Previous empirical research
Employee motivation is a broad term that organisations must know how to tackle productively. Different authors argue in support of the use of non-monetary reward systems towards employee motivation, while others support the use of monetary rewards. However, organisational management has the power and authority to know which policy best fits an organisation. Due to different company management structures and policies towards employee motivation, different organisations use disparate reward approaches. According to Hutton (2010), the monetary reward system only works for a while after which the quality of work performance declines. Moreover, different scholars argue that using a monetary reward system, as the only tool for employee motivation, will ultimately lead to heightened friction in the organisational workplace.
On the contrary, some scholars value the use of money for employee motivation. Every employee aspires for a better living. Therefore, the more money gained from a task accomplishment, the higher the motivation to meet the set organisational targets for higher gains (Mckenna & Beech 2014).
Furthermore, several studies link financial employee motivation and job satisfaction to organisational productivity. This aspect means that a motivated employee will work hard to achieve the set routine goals in search of more monetary rewards (Bratton & Gold 2012). As the employee struggles to meet the organisational objective, the quality and productivity of work improve. Gennard and Judge (2010) argue that the main objective and reason for employees joining any organisation is to make more money and have a luxurious life. Financial incentives provided by organisations are very vital to meeting the employees’ demands for satisfaction and needs. Therefore, the employees’ motivation through financial works better as compared to non-monetary reward systems due to the power and demand for money in the modern global economy (Rose 2008).
Motivating employees means pleasing them to work hard towards organisational goal achievements. Employee motivation through financial motivation is still a debatable issue. However, better and reasonable results can be achieved through financial employee motivation. Several researchers argue that money is one of the scarce resources, and it is the main reason why people seek employment (Greenwood 2002). Therefore, a policy program that aims at providing more or extra financial incentives will highly benefit the organisation if well monitored and managed within the managerial watch.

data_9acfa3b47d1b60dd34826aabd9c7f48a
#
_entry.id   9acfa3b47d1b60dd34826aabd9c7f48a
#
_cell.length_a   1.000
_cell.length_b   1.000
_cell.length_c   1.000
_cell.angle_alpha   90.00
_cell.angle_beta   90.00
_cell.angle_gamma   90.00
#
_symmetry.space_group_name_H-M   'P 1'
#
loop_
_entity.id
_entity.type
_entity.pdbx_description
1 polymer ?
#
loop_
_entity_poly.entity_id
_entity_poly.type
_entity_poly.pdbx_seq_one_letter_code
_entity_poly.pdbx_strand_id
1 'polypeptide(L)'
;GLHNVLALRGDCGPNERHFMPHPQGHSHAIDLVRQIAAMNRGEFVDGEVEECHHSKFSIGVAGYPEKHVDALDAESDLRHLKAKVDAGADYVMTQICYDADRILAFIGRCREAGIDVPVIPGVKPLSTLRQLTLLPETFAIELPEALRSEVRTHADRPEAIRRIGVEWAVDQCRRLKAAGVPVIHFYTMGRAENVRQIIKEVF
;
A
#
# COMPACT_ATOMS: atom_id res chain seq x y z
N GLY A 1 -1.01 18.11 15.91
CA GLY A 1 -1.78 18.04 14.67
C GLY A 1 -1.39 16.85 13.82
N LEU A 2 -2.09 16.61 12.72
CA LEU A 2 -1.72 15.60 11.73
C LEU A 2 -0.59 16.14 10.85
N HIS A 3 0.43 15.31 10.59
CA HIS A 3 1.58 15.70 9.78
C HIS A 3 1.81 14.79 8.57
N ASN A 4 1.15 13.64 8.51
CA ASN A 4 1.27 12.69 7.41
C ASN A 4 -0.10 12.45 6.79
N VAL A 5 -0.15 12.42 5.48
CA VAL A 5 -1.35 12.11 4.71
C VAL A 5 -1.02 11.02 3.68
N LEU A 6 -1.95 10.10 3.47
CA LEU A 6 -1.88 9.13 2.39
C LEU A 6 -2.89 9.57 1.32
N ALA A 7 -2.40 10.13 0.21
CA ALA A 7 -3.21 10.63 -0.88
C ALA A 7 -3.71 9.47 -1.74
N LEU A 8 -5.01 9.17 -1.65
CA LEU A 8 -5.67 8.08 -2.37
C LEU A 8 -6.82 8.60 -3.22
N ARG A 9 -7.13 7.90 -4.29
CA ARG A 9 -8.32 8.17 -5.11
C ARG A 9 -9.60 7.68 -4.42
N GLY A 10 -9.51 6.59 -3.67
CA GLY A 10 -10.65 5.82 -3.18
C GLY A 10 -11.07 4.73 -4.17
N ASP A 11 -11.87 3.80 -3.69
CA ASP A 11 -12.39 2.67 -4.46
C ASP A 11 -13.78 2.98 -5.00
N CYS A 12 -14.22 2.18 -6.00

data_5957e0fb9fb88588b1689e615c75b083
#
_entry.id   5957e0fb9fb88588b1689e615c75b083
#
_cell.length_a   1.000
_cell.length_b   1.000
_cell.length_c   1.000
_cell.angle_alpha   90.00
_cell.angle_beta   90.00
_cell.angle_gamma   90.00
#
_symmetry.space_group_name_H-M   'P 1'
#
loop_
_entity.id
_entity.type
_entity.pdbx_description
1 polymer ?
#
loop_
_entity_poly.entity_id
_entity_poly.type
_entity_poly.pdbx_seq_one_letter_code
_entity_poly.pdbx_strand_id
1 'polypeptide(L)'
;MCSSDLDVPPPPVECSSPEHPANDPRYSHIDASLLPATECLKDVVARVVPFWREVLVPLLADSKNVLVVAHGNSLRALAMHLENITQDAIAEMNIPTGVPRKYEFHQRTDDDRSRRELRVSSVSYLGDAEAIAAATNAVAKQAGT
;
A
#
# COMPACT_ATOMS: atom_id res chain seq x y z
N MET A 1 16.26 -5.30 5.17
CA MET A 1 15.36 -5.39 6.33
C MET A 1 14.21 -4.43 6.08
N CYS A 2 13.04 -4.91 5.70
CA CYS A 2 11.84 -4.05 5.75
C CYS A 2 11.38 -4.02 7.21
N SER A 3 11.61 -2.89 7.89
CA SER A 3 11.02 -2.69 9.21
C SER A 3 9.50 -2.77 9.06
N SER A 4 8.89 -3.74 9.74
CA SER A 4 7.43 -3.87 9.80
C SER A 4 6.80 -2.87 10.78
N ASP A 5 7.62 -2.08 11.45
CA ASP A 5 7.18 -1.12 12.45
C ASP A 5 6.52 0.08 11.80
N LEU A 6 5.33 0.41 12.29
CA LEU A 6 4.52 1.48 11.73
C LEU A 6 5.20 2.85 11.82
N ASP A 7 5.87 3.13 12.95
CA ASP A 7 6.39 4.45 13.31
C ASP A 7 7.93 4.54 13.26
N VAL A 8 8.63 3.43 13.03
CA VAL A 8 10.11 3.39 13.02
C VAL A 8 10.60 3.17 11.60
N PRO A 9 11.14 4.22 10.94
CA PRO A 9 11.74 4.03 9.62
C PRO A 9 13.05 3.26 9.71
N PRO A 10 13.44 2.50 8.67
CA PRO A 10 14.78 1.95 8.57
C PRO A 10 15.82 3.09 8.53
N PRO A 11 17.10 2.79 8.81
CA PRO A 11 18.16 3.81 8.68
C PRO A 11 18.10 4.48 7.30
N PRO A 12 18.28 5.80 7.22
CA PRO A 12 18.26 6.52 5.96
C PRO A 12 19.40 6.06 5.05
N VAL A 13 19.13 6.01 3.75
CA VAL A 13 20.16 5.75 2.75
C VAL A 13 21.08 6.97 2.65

Furthermore, many researchers recommend that both monetary and non-monetary reward systems can be the most effective methods for employee motivation. Moreover, combining financial and non-financial reward approaches requires equipped and knowledgeable management personnel to incorporate the two systems (Lewis, Thornhill & Saunders 2003). However, the main effective system is monetary rewards, since all workers in employment seek to earn money to meet their livelihood demands. Therefore, if managers can mainly focus on how to reward the employee financially, work performance and productivity would consistently be high.
Financial employee motivation is a very propelling tool for employees to work extra hard for high monetary rewards. Ultimately, the productivity of an organisation will increase if employees are satisfied with their job with respect to monetary gains. Many employees opt to leave some low-paying jobs for high paying jobs solely for monetary reasons. This aspect is a clear indication that employees look for jobs with better and reliable monetary gains. However, there is no guarantee that employees will be motivated for a long time. Therefore, the best approach is to incorporate non-financial methods of employee motivation to the monetary reward system for the best organisation performance.